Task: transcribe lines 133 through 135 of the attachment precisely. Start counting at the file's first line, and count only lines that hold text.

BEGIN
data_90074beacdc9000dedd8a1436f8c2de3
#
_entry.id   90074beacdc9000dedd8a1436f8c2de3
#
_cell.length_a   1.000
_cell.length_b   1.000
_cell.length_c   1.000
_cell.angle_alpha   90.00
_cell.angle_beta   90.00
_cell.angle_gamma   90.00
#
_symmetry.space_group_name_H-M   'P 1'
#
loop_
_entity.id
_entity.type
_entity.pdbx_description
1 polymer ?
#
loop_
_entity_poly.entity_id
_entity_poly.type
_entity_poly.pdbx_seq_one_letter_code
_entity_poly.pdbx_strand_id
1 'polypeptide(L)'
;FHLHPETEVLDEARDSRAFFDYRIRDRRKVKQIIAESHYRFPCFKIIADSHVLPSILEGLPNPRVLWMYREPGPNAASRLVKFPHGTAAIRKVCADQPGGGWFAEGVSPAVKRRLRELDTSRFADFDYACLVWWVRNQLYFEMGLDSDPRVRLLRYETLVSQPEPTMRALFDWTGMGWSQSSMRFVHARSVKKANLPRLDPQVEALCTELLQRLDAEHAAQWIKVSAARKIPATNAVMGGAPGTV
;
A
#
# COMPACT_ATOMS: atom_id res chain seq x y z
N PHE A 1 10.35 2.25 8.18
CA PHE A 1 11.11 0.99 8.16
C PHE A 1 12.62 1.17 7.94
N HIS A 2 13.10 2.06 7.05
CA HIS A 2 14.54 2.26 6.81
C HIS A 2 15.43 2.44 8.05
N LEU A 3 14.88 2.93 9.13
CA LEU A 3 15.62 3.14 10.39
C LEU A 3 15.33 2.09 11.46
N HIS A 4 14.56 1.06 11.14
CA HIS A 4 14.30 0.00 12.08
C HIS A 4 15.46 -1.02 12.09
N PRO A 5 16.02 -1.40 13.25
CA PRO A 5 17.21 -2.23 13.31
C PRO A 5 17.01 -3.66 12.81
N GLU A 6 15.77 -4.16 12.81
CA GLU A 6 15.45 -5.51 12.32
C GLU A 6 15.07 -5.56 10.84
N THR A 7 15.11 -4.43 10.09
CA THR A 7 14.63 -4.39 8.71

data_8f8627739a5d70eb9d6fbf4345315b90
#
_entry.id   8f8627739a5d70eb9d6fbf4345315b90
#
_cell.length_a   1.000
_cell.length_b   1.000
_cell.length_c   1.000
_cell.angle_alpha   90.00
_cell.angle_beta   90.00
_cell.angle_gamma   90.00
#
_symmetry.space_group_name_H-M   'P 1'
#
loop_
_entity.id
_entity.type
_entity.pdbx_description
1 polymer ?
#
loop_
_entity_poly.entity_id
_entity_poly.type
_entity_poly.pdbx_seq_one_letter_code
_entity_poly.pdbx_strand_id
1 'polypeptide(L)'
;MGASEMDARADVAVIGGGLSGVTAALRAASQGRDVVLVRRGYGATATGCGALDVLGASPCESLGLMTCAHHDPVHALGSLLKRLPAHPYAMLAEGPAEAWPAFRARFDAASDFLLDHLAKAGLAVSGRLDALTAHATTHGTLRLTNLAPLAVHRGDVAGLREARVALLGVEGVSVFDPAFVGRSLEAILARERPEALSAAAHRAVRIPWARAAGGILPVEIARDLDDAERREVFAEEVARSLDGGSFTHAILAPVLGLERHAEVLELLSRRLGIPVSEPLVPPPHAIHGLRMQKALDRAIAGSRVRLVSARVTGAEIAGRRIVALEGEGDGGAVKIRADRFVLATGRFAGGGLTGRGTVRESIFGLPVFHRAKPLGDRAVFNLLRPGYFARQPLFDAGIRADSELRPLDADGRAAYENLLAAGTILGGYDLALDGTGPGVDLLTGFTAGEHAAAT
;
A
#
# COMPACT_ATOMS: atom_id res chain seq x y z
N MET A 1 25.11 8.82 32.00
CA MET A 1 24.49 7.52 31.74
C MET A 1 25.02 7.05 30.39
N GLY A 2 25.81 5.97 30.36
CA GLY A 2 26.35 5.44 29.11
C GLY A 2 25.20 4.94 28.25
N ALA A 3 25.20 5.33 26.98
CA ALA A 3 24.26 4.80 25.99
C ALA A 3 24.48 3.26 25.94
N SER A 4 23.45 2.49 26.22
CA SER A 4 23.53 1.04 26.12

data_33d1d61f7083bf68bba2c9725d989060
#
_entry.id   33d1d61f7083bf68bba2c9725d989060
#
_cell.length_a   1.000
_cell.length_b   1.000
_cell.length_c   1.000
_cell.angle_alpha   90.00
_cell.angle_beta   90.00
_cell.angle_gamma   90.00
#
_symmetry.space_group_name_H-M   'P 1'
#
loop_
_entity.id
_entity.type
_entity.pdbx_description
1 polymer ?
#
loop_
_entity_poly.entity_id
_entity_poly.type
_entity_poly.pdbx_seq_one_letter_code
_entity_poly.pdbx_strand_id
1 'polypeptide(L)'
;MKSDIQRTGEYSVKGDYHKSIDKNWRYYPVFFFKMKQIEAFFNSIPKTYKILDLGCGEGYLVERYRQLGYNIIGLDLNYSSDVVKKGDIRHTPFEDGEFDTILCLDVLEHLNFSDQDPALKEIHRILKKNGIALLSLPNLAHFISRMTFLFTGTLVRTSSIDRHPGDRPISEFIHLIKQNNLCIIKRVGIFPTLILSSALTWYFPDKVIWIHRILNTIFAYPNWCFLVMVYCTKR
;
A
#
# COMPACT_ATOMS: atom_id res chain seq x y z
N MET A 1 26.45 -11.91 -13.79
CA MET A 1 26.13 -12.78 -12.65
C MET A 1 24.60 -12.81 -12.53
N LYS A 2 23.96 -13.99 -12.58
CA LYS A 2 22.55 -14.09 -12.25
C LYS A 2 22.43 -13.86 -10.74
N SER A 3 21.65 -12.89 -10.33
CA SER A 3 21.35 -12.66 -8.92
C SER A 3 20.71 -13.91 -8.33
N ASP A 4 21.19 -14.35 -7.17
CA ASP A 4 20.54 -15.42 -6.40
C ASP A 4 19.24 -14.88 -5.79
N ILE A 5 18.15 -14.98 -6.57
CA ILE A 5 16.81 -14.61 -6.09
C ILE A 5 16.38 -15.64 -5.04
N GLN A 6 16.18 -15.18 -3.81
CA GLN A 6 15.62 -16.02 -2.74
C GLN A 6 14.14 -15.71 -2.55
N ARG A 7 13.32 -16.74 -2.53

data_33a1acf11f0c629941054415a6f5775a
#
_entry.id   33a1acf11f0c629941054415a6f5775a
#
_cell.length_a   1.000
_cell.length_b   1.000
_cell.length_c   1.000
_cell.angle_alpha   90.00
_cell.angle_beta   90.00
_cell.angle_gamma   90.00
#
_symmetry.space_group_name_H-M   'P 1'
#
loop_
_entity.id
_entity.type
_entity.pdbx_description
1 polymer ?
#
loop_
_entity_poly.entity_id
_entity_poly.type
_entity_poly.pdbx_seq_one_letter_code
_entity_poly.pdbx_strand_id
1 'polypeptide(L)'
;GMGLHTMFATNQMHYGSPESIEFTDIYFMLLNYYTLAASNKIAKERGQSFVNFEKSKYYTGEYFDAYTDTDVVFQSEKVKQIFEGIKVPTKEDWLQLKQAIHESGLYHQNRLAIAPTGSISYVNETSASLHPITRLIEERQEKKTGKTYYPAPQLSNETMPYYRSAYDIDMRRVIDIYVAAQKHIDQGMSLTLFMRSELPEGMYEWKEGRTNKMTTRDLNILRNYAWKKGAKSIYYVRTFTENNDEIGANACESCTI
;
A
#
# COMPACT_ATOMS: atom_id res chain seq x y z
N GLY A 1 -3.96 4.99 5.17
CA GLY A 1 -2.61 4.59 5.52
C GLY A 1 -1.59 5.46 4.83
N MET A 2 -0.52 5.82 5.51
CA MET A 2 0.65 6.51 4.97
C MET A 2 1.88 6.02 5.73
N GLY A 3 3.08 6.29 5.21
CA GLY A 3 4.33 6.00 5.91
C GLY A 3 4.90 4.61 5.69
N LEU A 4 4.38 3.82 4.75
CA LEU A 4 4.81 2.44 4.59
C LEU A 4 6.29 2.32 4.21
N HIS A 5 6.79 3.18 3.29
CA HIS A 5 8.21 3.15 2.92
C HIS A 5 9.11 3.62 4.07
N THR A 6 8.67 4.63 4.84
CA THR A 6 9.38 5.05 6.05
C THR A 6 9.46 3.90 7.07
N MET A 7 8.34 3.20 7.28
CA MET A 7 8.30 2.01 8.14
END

C ASP A 4 19.24 -14.88 -5.79
N ILE A 5 18.15 -14.98 -6.57
CA ILE A 5 16.81 -14.61 -6.09